15 Songs, 48 Minutes

TITLE TIME
2:33
3:04
4:53
3:43
3:07
2:24
4:10
3:53
4:20
2:37
3:19
2:25
1:44
2:33
3:33

About Daddy Cool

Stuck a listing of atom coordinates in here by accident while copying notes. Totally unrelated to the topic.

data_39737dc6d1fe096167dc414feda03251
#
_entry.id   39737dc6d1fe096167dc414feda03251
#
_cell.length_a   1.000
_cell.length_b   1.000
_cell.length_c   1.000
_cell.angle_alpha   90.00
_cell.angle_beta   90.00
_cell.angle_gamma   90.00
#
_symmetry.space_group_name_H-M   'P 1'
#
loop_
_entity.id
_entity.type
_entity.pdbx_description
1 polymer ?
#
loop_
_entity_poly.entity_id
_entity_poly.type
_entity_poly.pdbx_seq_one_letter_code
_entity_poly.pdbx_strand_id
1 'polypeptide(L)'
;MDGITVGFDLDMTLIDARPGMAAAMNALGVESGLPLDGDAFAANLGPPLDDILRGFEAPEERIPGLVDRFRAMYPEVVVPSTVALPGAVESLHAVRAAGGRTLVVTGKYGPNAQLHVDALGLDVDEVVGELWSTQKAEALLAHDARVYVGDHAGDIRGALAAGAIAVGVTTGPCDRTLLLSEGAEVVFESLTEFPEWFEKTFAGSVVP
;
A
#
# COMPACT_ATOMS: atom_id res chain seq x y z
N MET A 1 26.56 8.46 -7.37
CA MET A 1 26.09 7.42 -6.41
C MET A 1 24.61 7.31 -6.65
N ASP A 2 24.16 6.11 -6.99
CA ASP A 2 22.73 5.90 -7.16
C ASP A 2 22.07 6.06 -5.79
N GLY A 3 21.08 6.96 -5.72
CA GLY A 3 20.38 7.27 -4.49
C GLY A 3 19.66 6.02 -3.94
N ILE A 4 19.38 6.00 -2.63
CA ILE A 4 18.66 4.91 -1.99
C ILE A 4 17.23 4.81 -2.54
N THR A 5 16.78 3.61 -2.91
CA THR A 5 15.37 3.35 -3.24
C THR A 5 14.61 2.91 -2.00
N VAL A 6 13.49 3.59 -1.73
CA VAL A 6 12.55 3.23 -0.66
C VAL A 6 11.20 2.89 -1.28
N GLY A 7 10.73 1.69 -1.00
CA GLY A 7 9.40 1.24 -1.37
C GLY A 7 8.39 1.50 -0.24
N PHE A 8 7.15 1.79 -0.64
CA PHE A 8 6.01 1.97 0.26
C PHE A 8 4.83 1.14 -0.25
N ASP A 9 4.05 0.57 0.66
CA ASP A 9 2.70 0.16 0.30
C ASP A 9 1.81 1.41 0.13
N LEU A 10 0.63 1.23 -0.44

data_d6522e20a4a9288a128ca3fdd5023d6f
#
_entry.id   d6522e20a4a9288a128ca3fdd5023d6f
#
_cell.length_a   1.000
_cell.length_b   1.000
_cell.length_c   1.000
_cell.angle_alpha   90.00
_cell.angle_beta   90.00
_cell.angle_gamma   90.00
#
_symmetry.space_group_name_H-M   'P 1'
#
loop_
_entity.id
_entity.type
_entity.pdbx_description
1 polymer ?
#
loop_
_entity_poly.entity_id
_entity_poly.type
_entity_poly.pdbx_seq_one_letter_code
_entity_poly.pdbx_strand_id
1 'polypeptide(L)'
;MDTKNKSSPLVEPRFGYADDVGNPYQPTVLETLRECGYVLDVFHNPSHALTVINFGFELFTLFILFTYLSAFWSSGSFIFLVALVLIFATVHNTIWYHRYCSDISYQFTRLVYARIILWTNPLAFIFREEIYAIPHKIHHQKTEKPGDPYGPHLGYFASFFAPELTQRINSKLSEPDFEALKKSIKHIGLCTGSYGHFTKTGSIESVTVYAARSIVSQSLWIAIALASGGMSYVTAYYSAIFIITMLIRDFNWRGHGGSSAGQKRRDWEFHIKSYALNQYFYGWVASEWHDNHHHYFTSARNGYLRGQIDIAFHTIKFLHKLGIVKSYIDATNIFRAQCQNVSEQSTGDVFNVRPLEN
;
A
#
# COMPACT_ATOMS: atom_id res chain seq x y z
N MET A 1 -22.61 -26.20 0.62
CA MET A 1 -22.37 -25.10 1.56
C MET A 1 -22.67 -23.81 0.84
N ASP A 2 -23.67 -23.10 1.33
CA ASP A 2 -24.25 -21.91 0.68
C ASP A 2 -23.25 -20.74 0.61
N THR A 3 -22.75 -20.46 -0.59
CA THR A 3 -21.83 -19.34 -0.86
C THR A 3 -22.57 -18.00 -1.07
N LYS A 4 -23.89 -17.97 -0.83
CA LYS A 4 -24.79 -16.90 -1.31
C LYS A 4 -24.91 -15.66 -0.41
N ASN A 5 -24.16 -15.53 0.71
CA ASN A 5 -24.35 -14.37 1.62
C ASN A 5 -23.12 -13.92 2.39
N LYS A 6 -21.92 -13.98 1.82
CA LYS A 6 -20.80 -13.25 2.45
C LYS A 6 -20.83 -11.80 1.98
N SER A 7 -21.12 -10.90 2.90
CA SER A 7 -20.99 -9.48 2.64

Just about the time that Sha Na Na was starting to attract attention from the U.S. press as an oldies revival band, half a world away in Australia, Daddy Cool was going in a similar direction on a very different path. They were organized by Ross Wilson (vocals, guitar) in Melbourne, while the rest of the band consisted of Ross Hunnaford and Ian Winters on guitars, Gary Young and Wayne Duncan (both veterans of the Rondells) on drums and bass, respectively, and Terry Noone on sax and piano. The were highly theatrical and animated, but not in the broad, burlesque manner of Sha Na Na. Daddy Cool was closer to a real-life Ruben & the Jets, with touches of unique, down-under British looniness (weird headgear and propeller beanies) and a highly animated presentation that shook up the Australian concert scene. Initially, Daddy Cool did covers of rock & roll and doo wop standards. Wilson proved an able songwriter, however, and was comfortable writing in a retro-rock & roll style, generating one perennial down-under hit, "Eagle Rock." They cut their first album, Daddy Who? Daddy Cool, for Reprise in 1971, and toured the U.S. three times during the year that followed. Reprise backed that album with a heavy promotion that included large ads in Rolling Stone and other, similar publications (something the Easybeats never got), but they never broke through to American audiences. A second album, Sex, Dope and Rock 'n Roll (Reprise), followed in 1972, after which they faded away as a major international presence; a live album came out the same year on the Wizard label before the group split up. The band re-formed in Australia in 1974 with Gunther Gorman and Wayne Burt on guitars, and remained together for another year. Gary Young and Burt later became founding members of Jo Jo Zep & the Falcons, for which Ross Wilson served as sometime producer. Daddy Cool's "Eagle Rock" gets reissued every few years and manages to chart once each decade or so in Australia. Daddy Cool's outtakes were compiled into an album in 1980, and their catalog has been repackaged several times for Australian CD reissues in the '90s. ~ Bruce Eder

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